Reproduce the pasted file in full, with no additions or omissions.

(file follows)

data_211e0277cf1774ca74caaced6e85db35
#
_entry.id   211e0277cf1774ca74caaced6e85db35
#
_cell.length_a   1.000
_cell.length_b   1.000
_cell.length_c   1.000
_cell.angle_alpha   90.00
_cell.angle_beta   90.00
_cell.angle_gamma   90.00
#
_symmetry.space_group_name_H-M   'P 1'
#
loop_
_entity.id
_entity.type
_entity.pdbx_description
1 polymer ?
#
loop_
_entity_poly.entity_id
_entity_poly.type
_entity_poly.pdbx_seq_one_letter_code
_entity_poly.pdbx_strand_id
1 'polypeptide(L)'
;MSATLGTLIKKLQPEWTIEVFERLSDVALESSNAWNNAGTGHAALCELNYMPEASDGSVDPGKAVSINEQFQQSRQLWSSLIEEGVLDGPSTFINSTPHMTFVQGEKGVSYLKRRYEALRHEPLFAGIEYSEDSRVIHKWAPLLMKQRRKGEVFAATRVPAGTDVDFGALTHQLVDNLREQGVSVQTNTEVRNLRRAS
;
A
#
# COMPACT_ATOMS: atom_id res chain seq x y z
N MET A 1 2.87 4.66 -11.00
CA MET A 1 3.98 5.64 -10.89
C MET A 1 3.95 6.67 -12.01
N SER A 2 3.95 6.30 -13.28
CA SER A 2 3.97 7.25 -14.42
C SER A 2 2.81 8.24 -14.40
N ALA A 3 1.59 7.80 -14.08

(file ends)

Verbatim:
data_211e0277cf1774ca74caaced6e85db35
#
_entry.id   211e0277cf1774ca74caaced6e85db35
#
_cell.length_a   1.000
_cell.length_b   1.000
_cell.length_c   1.000
_cell.angle_alpha   90.00
_cell.angle_beta   90.00
_cell.angle_gamma   90.00
#
_symmetry.space_group_name_H-M   'P 1'
#
loop_
_entity.id
_entity.type
_entity.pdbx_description
1 polymer ?
#
loop_
_entity_poly.entity_id
_entity_poly.type
_entity_poly.pdbx_seq_one_letter_code
_entity_poly.pdbx_strand_id
1 'polypeptide(L)'
;MSATLGTLIKKLQPEWTIEVFERLSDVALESSNAWNNAGTGHAALCELNYMPEASDGSVDPGKAVSINEQFQQSRQLWSSLIEEGVLDGPSTFINSTPHMTFVQGEKGVSYLKRRYEALRHEPLFAGIEYSEDSRVIHKWAPLLMKQRRKGEVFAATRVPAGTDVDFGALTHQLVDNLREQGVSVQTNTEVRNLRRAS
;
A
#
# COMPACT_ATOMS: atom_id res chain seq x y z
N MET A 1 2.87 4.66 -11.00
CA MET A 1 3.98 5.64 -10.89
C MET A 1 3.95 6.67 -12.01
N SER A 2 3.95 6.30 -13.28
CA SER A 2 3.97 7.25 -14.42
C SER A 2 2.81 8.24 -14.40
N ALA A 3 1.59 7.80 -14.08